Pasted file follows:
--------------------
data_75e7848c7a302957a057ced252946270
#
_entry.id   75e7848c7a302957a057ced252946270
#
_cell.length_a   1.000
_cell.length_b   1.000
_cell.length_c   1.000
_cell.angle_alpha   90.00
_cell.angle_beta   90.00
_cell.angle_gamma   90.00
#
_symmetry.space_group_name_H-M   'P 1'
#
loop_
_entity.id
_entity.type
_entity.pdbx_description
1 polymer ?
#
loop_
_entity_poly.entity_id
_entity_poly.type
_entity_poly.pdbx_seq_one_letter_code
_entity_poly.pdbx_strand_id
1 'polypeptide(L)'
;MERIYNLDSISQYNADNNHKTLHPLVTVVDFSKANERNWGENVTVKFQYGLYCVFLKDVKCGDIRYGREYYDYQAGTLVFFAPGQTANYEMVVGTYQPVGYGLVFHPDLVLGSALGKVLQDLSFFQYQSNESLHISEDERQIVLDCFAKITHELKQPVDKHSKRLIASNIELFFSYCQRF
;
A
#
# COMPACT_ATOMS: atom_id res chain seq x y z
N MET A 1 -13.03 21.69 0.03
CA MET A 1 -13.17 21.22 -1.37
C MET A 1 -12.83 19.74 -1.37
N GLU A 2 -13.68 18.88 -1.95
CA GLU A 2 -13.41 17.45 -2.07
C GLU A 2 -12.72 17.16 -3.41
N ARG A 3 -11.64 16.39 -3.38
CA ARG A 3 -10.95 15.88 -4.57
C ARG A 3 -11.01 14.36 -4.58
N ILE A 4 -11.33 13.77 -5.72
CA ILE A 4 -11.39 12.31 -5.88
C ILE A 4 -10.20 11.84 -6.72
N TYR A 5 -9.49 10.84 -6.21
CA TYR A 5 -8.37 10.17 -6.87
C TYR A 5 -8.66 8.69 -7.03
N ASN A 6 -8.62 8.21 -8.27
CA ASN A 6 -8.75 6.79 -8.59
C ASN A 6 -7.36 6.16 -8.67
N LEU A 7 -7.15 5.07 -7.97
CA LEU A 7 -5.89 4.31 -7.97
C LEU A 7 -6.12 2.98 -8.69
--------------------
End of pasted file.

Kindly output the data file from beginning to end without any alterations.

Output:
data_75e7848c7a302957a057ced252946270
#
_entry.id   75e7848c7a302957a057ced252946270
#
_cell.length_a   1.000
_cell.length_b   1.000
_cell.length_c   1.000
_cell.angle_alpha   90.00
_cell.angle_beta   90.00
_cell.angle_gamma   90.00
#
_symmetry.space_group_name_H-M   'P 1'
#
loop_
_entity.id
_entity.type
_entity.pdbx_description
1 polymer ?
#
loop_
_entity_poly.entity_id
_entity_poly.type
_entity_poly.pdbx_seq_one_letter_code
_entity_poly.pdbx_strand_id
1 'polypeptide(L)'
;MERIYNLDSISQYNADNNHKTLHPLVTVVDFSKANERNWGENVTVKFQYGLYCVFLKDVKCGDIRYGREYYDYQAGTLVFFAPGQTANYEMVVGTYQPVGYGLVFHPDLVLGSALGKVLQDLSFFQYQSNESLHISEDERQIVLDCFAKITHELKQPVDKHSKRLIASNIELFFSYCQRF
;
A
#
# COMPACT_ATOMS: atom_id res chain seq x y z
N MET A 1 -13.03 21.69 0.03
CA MET A 1 -13.17 21.22 -1.37
C MET A 1 -12.83 19.74 -1.37
N GLU A 2 -13.68 18.88 -1.95
CA GLU A 2 -13.41 17.45 -2.07
C GLU A 2 -12.72 17.16 -3.41
N ARG A 3 -11.64 16.39 -3.38
CA ARG A 3 -10.95 15.88 -4.57
C ARG A 3 -11.01 14.36 -4.58
N ILE A 4 -11.33 13.77 -5.72
CA ILE A 4 -11.39 12.31 -5.88
C ILE A 4 -10.20 11.84 -6.72
N TYR A 5 -9.49 10.84 -6.21
CA TYR A 5 -8.37 10.17 -6.87
C TYR A 5 -8.66 8.69 -7.03
N ASN A 6 -8.62 8.21 -8.27
CA ASN A 6 -8.75 6.79 -8.59
C ASN A 6 -7.36 6.16 -8.67
N LEU A 7 -7.15 5.07 -7.97
CA LEU A 7 -5.89 4.31 -7.97
C LEU A 7 -6.12 2.98 -8.69